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A Characterization of the Top Trading Cycles Mechanism for the School Choice Problem

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  • Dur, Umut

Abstract

Abstract This paper characterizes the top trading cycles mechanism for the school choice problem. Schools may have multiple available seats to be assigned to students. For each school a strict priority ordering of students is determined by the school district. Each student has strict preference over the schools. We first define weaker forms of fairness, consistency and resource monotonicity. We show that the top trading cycles mechanism is the unique Pareto efficient and strategy-proof mechanism that satisfies the weaker forms of fairness, consistency and resource monotonicity. To our knowledge this is the first axiomatic approach to the top trading cycles mechanism in the school choice problem where schools have a capacity greater than one.

Suggested Citation

  • Dur, Umut, 2012. "A Characterization of the Top Trading Cycles Mechanism for the School Choice Problem," MPRA Paper 41366, University Library of Munich, Germany.
  • Handle: RePEc:pra:mprapa:41366
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    File URL: https://mpra.ub.uni-muenchen.de/41366/1/MPRA_paper_41366.pdf
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    References listed on IDEAS

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    1. Lars Ehlers & Bettina Klaus, 2004. "Resource-monotonicity for house allocation problems," International Journal of Game Theory, Springer;Game Theory Society, vol. 32(4), pages 545-560, August.
    2. Parag A. Pathak, 2011. "The Mechanism Design Approach to Student Assignment," Annual Review of Economics, Annual Reviews, vol. 3(1), pages 513-536, September.
    3. Shapley, Lloyd & Scarf, Herbert, 1974. "On cores and indivisibility," Journal of Mathematical Economics, Elsevier, vol. 1(1), pages 23-37, March.
    4. Alcalde, Jose & Barbera, Salvador, 1994. "Top Dominance and the Possibility of Strategy-Proof Stable Solutions to Matching Problems," Economic Theory, Springer;Society for the Advancement of Economic Theory (SAET), vol. 4(3), pages 417-435, May.
    5. Abdulkadiroglu, Atila & Sonmez, Tayfun, 1999. "House Allocation with Existing Tenants," Journal of Economic Theory, Elsevier, vol. 88(2), pages 233-260, October.
    6. Atila Abdulkadiroglu & Tayfun Sönmez, 2003. "School Choice: A Mechanism Design Approach," American Economic Review, American Economic Association, vol. 93(3), pages 729-747, June.
    7. Ergin, Haluk I., 2000. "Consistency in house allocation problems," Journal of Mathematical Economics, Elsevier, vol. 34(1), pages 77-97, August.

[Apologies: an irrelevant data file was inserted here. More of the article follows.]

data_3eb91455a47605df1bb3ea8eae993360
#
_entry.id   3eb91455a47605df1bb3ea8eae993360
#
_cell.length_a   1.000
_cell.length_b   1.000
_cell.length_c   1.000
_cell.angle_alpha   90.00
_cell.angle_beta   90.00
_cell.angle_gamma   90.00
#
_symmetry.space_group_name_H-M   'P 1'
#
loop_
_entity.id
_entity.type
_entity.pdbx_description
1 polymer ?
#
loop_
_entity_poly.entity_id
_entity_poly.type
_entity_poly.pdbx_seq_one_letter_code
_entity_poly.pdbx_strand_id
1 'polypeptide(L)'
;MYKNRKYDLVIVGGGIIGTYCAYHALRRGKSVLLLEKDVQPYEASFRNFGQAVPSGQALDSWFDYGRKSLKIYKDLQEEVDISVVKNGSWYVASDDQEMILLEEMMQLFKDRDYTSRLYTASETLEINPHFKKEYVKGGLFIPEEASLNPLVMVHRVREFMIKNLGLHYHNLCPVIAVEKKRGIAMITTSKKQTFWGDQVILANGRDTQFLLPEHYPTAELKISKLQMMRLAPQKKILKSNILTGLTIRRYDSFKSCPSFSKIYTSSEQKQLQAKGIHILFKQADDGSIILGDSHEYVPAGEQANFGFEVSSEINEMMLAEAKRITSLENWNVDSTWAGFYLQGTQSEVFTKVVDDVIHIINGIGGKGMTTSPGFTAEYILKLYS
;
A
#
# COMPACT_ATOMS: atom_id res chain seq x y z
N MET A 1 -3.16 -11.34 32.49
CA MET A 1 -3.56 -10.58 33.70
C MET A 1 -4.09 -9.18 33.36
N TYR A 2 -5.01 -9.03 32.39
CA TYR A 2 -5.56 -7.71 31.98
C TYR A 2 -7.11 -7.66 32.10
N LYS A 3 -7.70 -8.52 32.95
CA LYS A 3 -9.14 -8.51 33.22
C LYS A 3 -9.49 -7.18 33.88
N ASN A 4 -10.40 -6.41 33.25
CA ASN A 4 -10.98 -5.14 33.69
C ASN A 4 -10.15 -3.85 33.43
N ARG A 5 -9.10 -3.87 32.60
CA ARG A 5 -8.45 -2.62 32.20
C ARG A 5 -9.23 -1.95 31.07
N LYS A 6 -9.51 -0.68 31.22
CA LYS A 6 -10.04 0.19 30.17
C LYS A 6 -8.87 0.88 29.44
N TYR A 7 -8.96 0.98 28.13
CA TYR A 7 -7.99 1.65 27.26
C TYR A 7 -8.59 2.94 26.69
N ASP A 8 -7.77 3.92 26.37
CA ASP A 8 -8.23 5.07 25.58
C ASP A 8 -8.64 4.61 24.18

8. Kesten, Onur, 2006. "On two competing mechanisms for priority-based allocation problems," Journal of Economic Theory, Elsevier, vol. 127(1), pages 155-171, March.
    9. Chun, Youngsub & Thomson, William, 1988. "Monotonicity properties of bargaining solutions when applied to economics," Mathematical Social Sciences, Elsevier, vol. 15(1), pages 11-27, February.
    10. Balinski, Michel & Sonmez, Tayfun, 1999. "A Tale of Two Mechanisms: Student Placement," Journal of Economic Theory, Elsevier, vol. 84(1), pages 73-94, January.
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    Citations

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    Cited by:

    1. Atila Abdulkadiroglu & Yeon-Koo Che & Parag A. Pathak & Alvin E. Roth & Olivier Tercieux, 2017. "Minimizing Justified Envy in School Choice: The Design of New Orleans' OneApp," NBER Working Papers 23265, National Bureau of Economic Research, Inc.
    2. Pycia, Marek & Ünver, M. Utku, 2017. "Incentive compatible allocation and exchange of discrete resources," Theoretical Economics, Econometric Society, vol. 12(1), January.
    3. Umut Mert Dur & M. Utku Unver, 2015. "Two-Sided Matching via Balanced Exchange: Tuition and Worker Exchanges," Koç University-TUSIAD Economic Research Forum Working Papers 1508, Koc University-TUSIAD Economic Research Forum.
    4. Harless, Patrick, 2014. "A School Choice Compromise: Between Immediate and Deferred Acceptance," MPRA Paper 61417, University Library of Munich, Germany.
    5. Afacan, Mustafa Oǧuz, 2013. "Alternative characterizations of Boston mechanism," Mathematical Social Sciences, Elsevier, vol. 66(2), pages 176-179.

    More about this item

    Keywords

    Top Trading Cycles Mechanism; School Choice Problem;

    JEL classification:

    • C78 - Mathematical and Quantitative Methods - - Game Theory and Bargaining Theory - - - Bargaining Theory; Matching Theory
    • I20 - Health, Education, and Welfare - - Education - - - General
    • D78 - Microeconomics - - Analysis of Collective Decision-Making - - - Positive Analysis of Policy Formulation and Implementation
    • D61 - Microeconomics - - Welfare Economics - - - Allocative Efficiency; Cost-Benefit Analysis

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